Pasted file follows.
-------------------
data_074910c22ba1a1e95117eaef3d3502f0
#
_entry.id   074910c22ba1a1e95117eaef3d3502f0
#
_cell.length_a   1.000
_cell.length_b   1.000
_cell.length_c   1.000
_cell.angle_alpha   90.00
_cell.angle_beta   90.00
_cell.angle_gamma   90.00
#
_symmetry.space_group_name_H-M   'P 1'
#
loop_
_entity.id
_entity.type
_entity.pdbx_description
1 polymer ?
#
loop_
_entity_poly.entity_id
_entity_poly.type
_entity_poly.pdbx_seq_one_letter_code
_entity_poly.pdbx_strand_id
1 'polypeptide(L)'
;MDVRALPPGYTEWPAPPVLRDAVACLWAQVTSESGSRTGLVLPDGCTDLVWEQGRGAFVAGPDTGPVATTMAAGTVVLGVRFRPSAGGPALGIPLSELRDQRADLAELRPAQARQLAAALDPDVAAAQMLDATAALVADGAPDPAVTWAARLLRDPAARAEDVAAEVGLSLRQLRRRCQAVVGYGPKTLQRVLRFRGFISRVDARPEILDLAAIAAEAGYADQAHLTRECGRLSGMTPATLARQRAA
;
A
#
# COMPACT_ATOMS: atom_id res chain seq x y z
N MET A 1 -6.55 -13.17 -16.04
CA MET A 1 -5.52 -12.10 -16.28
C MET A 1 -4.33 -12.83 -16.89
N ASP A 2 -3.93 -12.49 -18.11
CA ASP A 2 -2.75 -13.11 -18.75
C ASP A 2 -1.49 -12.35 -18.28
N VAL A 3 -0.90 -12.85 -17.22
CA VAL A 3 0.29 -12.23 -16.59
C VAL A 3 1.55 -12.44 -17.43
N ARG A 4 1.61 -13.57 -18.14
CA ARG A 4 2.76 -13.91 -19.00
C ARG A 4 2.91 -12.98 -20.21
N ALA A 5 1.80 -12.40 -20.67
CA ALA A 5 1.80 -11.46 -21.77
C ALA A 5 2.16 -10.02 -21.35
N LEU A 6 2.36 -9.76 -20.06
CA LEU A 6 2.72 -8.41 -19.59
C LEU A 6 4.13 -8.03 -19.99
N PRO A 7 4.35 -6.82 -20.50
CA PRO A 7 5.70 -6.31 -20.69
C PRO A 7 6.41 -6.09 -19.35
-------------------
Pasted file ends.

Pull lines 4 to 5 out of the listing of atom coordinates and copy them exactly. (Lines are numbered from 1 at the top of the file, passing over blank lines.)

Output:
#
_cell.length_a   1.000